Searching through newspaper archives, I discovered something about my paternal grandmother, Geraldine O’Malley DeBacker, that I did not know. Apparently, she was a singer of enough renown to have that mentioned a few times in her hometown newspaper.
I found the following item in the August 29, 1918 edition of The Atchison (KS) Daily Globe.
My father’s mother, Geraldine O’Malley DeBacker, died the year that I was born. She came from a family of all girls and she was the youngest of the six daughters of Patrick O’Malley and Molly Hooks O’Malley. I knew from my father that Patrick had been a railroad conductor in Kansas. Later, after my father died, through my own research, I learned that his family had settled in Minnesota in the 1850s after coming over from Ireland via Canada in the early 1840s. Patrick was born near Montreal in 1851. Geraldine was born in Hiawatha, Kansas in 1892. The family lived for a while in Omaha, Nebraska, but were living in Atchison, Kansas, according to census records, from at least 1910 to the early 1920s.
Searching through the pages of the Atchison Daily Globe, I found little items here and there that briefly chronicled the lives of my grandparents and great-grandparents. The longest and most detailed item that I found was the one dated August 29, 1918.
My grandfather, Leopold J. DeBacker, graduated from medical school in the spring of 1918 right at the start of the Spanish Flu pandemic. Upon leaving school, he was immediately drafted into the United States Navy and before leaving for his first assignment at the Navy medical school in Washington DC, he and my grandmother were married. The item in the Atchison paper makes a joke about my grandmother being the only woman in Omaha who had a husband in the Navy. Midwesterners love to make jokes about there not being any oceans nearby.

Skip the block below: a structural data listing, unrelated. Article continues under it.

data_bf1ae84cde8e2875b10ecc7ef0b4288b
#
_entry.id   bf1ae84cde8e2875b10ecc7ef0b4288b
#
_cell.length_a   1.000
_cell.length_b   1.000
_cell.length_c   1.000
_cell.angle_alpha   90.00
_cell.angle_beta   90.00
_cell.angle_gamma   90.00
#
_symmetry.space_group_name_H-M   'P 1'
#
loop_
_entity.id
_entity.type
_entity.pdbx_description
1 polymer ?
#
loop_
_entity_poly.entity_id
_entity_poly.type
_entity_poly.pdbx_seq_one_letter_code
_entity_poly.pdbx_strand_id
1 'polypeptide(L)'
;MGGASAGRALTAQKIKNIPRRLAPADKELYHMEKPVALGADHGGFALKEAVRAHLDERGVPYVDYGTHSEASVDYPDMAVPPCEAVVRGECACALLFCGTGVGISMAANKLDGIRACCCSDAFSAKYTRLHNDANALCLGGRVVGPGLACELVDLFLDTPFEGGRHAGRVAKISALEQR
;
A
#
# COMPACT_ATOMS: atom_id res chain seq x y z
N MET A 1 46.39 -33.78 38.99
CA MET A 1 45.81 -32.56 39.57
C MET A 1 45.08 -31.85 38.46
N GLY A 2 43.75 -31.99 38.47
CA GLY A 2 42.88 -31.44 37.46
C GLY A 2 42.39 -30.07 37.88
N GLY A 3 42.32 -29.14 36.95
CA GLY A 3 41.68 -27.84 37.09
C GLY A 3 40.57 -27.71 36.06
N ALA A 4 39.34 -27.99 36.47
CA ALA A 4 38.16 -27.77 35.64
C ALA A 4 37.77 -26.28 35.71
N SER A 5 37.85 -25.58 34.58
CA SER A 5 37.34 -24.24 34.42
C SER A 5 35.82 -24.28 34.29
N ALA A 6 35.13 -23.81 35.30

In a previous blog post, I described finding an item in Omaha newspaper from September 1918 that revealed that my grandfather had graduated first in his class from the naval medical school in Washington. So, the new information from the Atchison Daily Globe item was that my grandmother was “a singer of considerable talent” who sang for the troops, the Red Cross, and at liberty bond drives during World War I. This is something that I absolutely did not know.
All in all, I found over a dozen little items published in the Atchison Daily Globe over the course of a decade.
Atchison Daily Globe Friday, August 8, 1919
Following his discharge from the navy in Summer of 1919, my grandparents visited my great-grandparents. The item states that they went from there to O’Brien Nebraska. But I think they actually went to Spalding, Nebraska, where they resided briefly before settling in Hastings.
Atchison Daily Globe Tuesday, September 30, 1919
An item regarding my great-grandfather, Patrick A. O’Malley, attending the funeral of one of his nephews, reminds me that although I know from census records the names of his siblings, I do not know the names of any of their descendants.
Atchison Daily Globe January 15, 1920
My grandmother visited her parents for Christmas 1919.
Atchison Daily Globe May 3, 1921
This is an item announcing the birth of my uncle Leo (April 1921) and one of his cousins whose name I do not know.
Atchison Daily Globe November 16, 1922
By 1922, my great-grandfather Patrick A, O’Malley, who had retired from his job as a conductor for the Missouri Pacific Railroad and was now living in Omaha, suffered a paralytic stroke. My great aunt Mary Loretto (Mrs. Joseph McCrum) was still living Atchison.
Atchison Daily Globe November 27, 1922
His status was reported again in the paper about 10 days later.
Atchison Daily Globe December 18, 1922
Then in December of that year, his daughter Mary went to Omaha to visit them for the holidays.
Atchison Daily Globe July 20, 1923
This item from the summer of 1923, states that my grandmother who “has an excellent voice” was in a radio concert broadcast from Omaha and heard by listeners down in Atchison.
Atchison Daily Globe January 19, 1925
My great grandfather passed away in January 1925. He died in Omaha Nebraska and his obituary appeared in the Atchison Daily Globe.
Atchison Daily Globe January 21, 1925
A few days after his death this tiny item appeared on page 9 of the newspaper. It read: “Heard a dozen times on Commercial Street: ‘The late Pat O’Malley was a fine old gentleman.'”
Atchison Daily Globe January 30, 1929
In January 1929, my grandmother visited her sister Mary for a few days.
Atchison Daily Globe June 1, 1929
That same year my great-grandmother, Molly O’Malley was dying.
Atchison Daily Globe July 2, 1929
My great-grandmother, Mary “Molly” Hooks O’Malley died June 29, 1929 in Hastings Nebraska at age 73.
I found some more items in Nebraska newspapers, but I will save those for a later posting.